Super Soaker XP 310 – A Closer Look

super_soaker_xp310_gridThe Super Soaker XP 310 was the largest air pressure water gun released by Larami Ltd. in 2000 under the Super Soaker XP line. For all intents and purposes, it can be thought of as the big brother to the Super Soaker XP 220, sharing the same colour palette and some similar styling, though also being quite different since the XP 310 features dual separate air pressure chambers.

The Packaging

iS_supersoaker_xp310box_01Interestingly enough, unlike in the case of my XP 220, I did take a series of pictures of my Super Soaker XP 310 still in its original packaging. As sown in the image on the left, most of the blaster is in full view when the box is viewed from the side. Only part of the trigger/grip region is obscured by a partial cardboard tab with all call out noting that the Super Soaker XP 310 is supposed to carry 25% more water than the older Super Soaker XP 110. As was measured at, the actual increase appears to be 22.5%, but that’s fairly close to the advertised value. One thing that can also be surmised is that the XP 310 was intended to be the updated version of the 1998 Super Soaker XP 110. In many ways, the spirit of the original XP 110 can be seen in the XP 310 from the dual spherical separate air pressure chambers to the rear-mounted transparent tank and the left-side mounted pressure gauge. Unlike the XP 110, the XP 310 has a nozzle selector with four nozzle settings to choose from; the selector is easily seen even when the XP 310 is still in its box though its settings are less obvious from this side view.

iS_supersoaker_xp310box_04The back of the XP 310’s box offers added details on the different parts of this water blaster. The plastic ties that are used to secure the XP 310 to the front side of the packaging can be seen, partially obscuring parts of the graphics. Some other Super Soaker models released in 2000 can also be seen including a picture of the Super Soaker XP 220.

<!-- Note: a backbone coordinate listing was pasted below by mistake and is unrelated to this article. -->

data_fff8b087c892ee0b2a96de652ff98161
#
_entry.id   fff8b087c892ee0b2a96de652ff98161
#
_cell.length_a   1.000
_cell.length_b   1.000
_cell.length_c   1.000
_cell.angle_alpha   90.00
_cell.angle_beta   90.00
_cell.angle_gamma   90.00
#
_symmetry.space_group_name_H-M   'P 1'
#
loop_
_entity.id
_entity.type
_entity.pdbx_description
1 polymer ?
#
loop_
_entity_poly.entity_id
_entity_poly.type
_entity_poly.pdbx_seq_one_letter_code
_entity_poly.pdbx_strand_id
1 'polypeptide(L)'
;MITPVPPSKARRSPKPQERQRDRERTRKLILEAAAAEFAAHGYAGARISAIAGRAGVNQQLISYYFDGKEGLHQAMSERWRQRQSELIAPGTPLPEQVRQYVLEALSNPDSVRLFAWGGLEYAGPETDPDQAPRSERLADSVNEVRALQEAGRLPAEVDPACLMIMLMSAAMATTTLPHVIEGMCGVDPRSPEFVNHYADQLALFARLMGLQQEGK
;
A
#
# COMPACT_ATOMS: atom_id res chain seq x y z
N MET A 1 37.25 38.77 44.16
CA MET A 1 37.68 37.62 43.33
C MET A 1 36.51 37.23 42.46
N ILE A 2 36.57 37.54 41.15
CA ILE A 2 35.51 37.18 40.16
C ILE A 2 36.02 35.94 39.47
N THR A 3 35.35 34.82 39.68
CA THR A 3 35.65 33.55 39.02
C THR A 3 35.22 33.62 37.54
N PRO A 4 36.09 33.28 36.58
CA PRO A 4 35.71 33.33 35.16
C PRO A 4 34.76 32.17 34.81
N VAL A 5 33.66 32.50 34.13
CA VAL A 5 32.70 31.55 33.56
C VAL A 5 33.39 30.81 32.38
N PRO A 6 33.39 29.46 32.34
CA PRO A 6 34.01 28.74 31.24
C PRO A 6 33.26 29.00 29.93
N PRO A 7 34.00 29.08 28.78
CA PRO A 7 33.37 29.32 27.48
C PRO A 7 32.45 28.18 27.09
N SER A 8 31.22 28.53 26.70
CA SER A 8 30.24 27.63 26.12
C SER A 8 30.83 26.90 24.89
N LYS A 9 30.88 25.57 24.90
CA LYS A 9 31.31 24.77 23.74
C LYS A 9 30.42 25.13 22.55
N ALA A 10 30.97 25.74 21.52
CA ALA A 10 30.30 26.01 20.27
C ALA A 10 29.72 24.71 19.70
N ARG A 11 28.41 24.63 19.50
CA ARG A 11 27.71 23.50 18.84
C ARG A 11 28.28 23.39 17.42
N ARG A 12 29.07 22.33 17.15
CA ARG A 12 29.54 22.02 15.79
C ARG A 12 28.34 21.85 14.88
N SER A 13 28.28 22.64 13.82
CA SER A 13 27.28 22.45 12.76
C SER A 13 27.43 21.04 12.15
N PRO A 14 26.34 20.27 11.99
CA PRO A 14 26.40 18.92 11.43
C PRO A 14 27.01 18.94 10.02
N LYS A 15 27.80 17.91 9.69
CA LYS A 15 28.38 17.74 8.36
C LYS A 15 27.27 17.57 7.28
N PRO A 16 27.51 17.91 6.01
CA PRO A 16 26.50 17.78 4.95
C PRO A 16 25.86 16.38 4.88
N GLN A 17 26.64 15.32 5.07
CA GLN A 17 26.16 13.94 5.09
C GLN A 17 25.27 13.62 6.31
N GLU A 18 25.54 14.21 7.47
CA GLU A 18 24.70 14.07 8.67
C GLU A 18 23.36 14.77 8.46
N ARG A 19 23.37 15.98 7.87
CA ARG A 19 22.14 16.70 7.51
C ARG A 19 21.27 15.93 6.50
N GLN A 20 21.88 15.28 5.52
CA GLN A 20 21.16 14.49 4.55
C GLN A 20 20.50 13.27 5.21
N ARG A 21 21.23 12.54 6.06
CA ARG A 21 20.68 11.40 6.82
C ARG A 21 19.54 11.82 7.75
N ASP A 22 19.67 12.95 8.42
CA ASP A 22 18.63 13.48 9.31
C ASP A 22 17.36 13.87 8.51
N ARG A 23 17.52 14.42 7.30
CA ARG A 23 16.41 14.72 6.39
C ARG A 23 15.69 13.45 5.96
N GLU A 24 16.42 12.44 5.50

iS_supersoaker_xp310_02Free from the packaging, the full glory of the Super Soaker XP 310 can be felt. The unique shape of the pump grip seems to stand out a little more once the box is removed; its design appears meant to be more balanced with the height of the trigger/grip region. Beyond that, thanks to the already open nature of its packaging, the only other part that is easier to see is its nozzle selector, but more on that component soon.

iS_supersoaker_xp310_11With a dual separate firing chambers, the XP 310’s pump is designed to pull and push water, not air. As can be seen, pump stroke length is quite reasonable. Pump volume is a respectable 30mL (~1 oz.) and does a good job at quickly pressurizing the firing chambers. The pump grip, itself, is notably taller, but shorter in length than most standard pump grips. Its unique shape means one’s pump hand hold the grip a little differently than usual. The height and non-centered positioning of the grip to the pump rod means one needs to be slightly mindful when extended the pump quickly, but one easily adapts to this pump fairly quickly. Nevertheless, the concern for unintentionally prying the grip from the pump-rod remains partly due to the sunken, shorter point of attachment between the grip and the rod.